If you’re looking for what is wrong about UR sports, maybe you should have traveled several hours east on the Thruway last Saturday afternoon. SUNY Cortland hosted Ithaca College in the Cortaca Jug, the biggest Division III College Football game in the nation. Think of it as a D-Day in frigid November with a football war sandwiched in between a 7 a.m. beer pong tournament and a late night kegger to end the festivities.
The Cortaca Jug brought students of the opposite ends of the economic and social spectrum together in the same stands. It pitted students who could be typified as wealthy Abercrombie wearing, Dave Matthews jamming, spoiled preppies from IC, who rolled up in their SUV’s from their $30,000 a year school to tailgate on a campus that charges its students fifteen times less and has more steroid abusers than a Monday Night Raw event, enough GHB–the date rape drug–for Darryl Russell and Sebastian Janikowski to use on their dates for the rest of their careers, and enough physical education majors to fill every gym class in China. If you didn’t expect a near riotous situation, your name is either Gandhi or Mother Theresa.
“I am actually scared to go there,” Ithaca junior Christopher Normile said before the game. “Cortland students are unable to distinguish right from wrong.”
Nearly 9,000 tickets were sold two weeks before the game even started. Students from Ithaca were so desperate to get to the game, that they purchased counterfeit tickets from scalpers in the hours before the battle. What UR student in their right mind would purchase a ticket to see a Yellowjacket game?
The mass consumption of alcohol and wild, belligerent behavior didn’t stop once the game started. The fans were so inebriated that they probably weren’t even cheering for their own team. “The Cortland cheerleaders were on mid-field, when out of nowhere I saw a student run onto the field and gently slap a cheerleader on her backside,” Ithaca junior Bryan Poole said. “The student made it five feet away from the bleachers before he was tackled by security guards.”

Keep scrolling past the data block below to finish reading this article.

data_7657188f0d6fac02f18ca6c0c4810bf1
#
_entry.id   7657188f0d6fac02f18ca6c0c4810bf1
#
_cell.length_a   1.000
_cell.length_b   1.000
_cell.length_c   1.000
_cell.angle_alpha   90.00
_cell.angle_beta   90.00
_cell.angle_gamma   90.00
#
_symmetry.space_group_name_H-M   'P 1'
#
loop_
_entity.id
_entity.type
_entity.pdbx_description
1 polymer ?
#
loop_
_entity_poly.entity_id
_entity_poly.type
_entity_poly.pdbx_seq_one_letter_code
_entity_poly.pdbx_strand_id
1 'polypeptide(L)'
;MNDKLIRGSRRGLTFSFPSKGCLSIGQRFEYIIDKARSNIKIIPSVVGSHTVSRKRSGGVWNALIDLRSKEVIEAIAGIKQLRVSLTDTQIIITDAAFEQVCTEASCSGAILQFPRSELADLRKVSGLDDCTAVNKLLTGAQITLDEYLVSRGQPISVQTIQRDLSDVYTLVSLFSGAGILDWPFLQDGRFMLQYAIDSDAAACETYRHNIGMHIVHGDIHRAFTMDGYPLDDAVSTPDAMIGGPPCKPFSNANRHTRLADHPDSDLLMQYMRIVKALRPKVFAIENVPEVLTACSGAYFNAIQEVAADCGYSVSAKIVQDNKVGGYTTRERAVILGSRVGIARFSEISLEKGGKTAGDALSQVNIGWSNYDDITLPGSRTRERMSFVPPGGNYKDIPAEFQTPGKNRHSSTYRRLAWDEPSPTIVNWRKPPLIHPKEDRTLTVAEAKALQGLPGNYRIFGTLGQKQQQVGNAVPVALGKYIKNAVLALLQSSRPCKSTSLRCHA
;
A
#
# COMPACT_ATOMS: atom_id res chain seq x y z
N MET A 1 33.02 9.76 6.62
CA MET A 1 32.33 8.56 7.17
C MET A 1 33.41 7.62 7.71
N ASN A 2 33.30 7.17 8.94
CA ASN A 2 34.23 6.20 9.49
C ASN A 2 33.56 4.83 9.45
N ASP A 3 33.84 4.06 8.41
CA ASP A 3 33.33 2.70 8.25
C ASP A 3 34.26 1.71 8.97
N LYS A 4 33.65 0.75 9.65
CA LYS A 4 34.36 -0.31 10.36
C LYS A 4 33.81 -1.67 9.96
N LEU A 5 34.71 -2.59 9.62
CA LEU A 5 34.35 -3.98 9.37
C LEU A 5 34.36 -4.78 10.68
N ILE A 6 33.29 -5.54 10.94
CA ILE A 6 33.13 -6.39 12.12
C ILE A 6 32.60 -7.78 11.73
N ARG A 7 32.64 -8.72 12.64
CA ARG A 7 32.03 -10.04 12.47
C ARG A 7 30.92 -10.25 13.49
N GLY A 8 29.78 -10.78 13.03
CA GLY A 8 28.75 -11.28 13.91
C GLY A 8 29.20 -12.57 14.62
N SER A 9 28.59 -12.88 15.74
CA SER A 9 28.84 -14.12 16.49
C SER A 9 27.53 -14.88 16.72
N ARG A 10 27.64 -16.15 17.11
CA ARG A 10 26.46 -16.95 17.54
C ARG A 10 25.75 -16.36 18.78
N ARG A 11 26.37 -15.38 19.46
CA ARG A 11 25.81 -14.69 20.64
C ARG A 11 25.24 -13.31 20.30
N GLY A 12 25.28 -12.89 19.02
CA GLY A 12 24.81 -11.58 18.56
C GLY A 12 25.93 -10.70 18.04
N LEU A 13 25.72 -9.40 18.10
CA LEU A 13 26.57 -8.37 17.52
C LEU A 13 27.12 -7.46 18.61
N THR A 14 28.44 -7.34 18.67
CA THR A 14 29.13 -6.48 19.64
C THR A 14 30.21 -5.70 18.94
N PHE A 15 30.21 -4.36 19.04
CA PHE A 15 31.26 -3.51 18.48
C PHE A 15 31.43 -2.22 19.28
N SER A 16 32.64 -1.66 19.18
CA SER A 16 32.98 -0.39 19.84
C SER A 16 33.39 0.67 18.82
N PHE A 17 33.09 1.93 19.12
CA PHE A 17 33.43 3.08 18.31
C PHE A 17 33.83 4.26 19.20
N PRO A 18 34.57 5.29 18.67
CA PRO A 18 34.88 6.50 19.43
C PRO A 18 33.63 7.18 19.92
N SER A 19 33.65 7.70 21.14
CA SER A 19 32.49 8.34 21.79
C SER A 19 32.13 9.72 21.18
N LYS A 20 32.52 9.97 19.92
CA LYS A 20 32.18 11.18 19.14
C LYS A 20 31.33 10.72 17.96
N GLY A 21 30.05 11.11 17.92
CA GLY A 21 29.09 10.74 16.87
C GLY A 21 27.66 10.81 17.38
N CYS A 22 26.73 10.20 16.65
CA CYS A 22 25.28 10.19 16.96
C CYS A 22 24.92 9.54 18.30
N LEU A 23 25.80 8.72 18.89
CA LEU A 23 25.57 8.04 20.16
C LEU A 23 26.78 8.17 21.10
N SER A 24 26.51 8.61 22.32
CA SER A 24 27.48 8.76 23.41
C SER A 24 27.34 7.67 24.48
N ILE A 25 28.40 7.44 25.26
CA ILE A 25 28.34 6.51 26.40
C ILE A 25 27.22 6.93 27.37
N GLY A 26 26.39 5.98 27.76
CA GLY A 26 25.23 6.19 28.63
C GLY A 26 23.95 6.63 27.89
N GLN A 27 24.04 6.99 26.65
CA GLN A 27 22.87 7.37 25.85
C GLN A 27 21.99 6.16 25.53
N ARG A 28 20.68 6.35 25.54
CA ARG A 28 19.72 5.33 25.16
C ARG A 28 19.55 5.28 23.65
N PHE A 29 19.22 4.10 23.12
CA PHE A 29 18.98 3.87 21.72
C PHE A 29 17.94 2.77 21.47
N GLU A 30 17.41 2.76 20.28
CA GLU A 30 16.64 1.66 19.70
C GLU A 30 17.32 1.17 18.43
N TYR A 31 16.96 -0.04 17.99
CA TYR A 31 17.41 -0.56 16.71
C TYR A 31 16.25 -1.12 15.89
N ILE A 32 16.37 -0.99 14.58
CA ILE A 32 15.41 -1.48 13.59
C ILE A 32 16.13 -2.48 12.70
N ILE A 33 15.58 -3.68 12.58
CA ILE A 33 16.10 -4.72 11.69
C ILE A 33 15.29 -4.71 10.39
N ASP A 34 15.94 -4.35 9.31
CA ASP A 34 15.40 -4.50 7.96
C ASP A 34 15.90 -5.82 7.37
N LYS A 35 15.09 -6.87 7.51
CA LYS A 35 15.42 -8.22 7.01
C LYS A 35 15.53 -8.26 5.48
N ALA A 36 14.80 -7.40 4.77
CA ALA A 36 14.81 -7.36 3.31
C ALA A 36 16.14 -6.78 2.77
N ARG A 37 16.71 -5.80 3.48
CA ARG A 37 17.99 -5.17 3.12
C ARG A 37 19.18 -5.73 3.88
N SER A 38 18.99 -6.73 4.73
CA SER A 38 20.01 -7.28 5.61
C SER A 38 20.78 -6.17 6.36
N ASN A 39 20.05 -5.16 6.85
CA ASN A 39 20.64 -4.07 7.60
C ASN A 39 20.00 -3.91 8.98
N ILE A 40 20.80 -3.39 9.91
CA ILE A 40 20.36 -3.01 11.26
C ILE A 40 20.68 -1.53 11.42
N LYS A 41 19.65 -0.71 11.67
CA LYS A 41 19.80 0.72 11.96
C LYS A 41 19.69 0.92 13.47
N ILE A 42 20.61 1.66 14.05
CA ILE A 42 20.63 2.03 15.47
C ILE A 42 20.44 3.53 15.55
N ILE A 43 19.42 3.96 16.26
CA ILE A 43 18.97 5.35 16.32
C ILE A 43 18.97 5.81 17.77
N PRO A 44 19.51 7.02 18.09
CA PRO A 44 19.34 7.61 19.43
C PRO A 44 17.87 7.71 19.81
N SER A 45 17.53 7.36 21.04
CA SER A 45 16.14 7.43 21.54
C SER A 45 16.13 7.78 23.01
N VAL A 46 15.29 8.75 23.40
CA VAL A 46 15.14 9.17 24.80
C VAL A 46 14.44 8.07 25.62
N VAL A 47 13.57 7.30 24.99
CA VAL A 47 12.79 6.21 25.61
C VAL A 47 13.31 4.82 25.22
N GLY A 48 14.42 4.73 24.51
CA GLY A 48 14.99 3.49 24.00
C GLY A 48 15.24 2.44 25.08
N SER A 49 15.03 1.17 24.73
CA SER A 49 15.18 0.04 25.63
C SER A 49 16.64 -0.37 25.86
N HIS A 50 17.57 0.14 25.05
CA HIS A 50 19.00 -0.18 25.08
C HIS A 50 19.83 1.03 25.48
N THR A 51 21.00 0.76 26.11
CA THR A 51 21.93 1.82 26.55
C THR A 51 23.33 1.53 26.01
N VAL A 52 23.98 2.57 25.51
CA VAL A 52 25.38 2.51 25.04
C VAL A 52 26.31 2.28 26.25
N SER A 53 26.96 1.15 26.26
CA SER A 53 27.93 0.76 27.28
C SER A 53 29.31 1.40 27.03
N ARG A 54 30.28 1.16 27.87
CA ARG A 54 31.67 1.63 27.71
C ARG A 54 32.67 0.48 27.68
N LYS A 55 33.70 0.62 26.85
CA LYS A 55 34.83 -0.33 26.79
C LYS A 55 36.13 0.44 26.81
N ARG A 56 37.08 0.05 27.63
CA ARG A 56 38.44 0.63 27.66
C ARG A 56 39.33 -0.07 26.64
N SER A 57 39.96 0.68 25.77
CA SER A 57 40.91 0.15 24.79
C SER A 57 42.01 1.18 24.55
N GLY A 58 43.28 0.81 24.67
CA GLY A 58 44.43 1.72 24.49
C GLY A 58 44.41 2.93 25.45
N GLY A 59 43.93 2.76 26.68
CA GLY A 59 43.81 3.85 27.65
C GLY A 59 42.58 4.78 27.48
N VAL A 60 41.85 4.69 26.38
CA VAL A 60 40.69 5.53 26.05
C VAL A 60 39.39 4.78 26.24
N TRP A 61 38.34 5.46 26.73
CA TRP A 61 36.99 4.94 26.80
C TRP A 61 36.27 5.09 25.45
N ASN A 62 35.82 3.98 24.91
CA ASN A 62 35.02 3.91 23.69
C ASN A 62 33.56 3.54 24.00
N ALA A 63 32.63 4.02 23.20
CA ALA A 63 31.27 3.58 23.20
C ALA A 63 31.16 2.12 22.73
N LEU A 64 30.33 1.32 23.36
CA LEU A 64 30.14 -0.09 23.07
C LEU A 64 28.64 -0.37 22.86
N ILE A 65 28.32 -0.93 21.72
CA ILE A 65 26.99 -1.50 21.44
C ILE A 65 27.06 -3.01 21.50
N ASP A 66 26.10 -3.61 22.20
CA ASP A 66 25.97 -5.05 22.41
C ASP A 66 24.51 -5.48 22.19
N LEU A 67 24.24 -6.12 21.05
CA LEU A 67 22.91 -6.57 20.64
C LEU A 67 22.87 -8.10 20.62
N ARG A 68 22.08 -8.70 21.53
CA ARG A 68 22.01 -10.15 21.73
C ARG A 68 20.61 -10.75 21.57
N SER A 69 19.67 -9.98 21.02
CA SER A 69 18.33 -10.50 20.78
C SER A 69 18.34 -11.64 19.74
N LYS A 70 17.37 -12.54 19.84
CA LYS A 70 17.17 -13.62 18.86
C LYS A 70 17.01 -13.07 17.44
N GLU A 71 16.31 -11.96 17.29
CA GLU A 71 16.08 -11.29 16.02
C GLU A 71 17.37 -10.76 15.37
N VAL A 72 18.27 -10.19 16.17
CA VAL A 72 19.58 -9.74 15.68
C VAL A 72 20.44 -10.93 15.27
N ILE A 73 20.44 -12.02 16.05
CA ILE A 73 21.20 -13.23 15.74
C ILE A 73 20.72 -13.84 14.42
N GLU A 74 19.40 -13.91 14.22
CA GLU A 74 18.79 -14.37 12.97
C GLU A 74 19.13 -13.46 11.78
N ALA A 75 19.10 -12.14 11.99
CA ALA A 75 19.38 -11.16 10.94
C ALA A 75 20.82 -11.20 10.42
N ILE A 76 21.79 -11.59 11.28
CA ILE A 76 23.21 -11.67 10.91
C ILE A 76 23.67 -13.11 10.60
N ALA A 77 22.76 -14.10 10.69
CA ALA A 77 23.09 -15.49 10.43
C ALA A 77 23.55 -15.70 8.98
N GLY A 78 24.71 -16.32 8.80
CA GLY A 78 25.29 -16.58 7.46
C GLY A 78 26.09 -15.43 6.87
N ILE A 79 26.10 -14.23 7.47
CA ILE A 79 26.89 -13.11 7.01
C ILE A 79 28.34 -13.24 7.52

The fans in the stands were missing a game that was nearly as intense as the Army-Navy rivalry. The only thing that Ithaca and Cortland share is hate for one another. This year’s affair was especially heated as Cortland had dropped the last two contests. For the seniors, a victory over the Bombers would erase the misery of the previous two years.
UR football has no rivalry that remotely resembles the tenacity of the Cortaca Jug. The proximity of the schools, the tradition of their football teams and their economic diversity is what makes the Jug special.
Although an instant rivalry cannot be forged between UR and one of its opponents, there is a school that could be Ithaca’s Cortland for the Yellowjackets. That school is St. John Fisher.
I remember sitting in the stands for a thrilling Fisher-UR barnburner my freshman year. The game went back and forth for four quarters with the Yellowjackets finally scoring the winning touchdown in the final seconds. Throughout the fourth quarter we taunted the Fisher fans with chants of “It’s alright, It’s okay, you will work for us someday,” and “SAT-SAT-SAT.” The Fisher fans responded intelligently by starting a physical altercation in the stands.
Perhaps the two schools could get together and start an annual Rochester Cup. . Obviously, the game wouldn’t compare to the Cortaca Jug now, but maybe in fifty years or so the teams could both improve to the level of Ithaca and Cortland.
The Cup could be a selling point to recruits, as what football star wouldn’t want to play in a heated rivalry in front of 10,000 or so fans. Besides, what UR student wouldn’t have the urge to steal The Cup when it would be in the possession of the opposing school.
For those concerned, Cortland won the game 16-12, with two defensive stands in the final five minutes. It gave SUNY Cortland students an excuse to party even harder. For them, their D-Day takes place in the fall. We need our own version of the Cortaca Jug. I don’t think any student here would be opposed to having a second D-Day each year.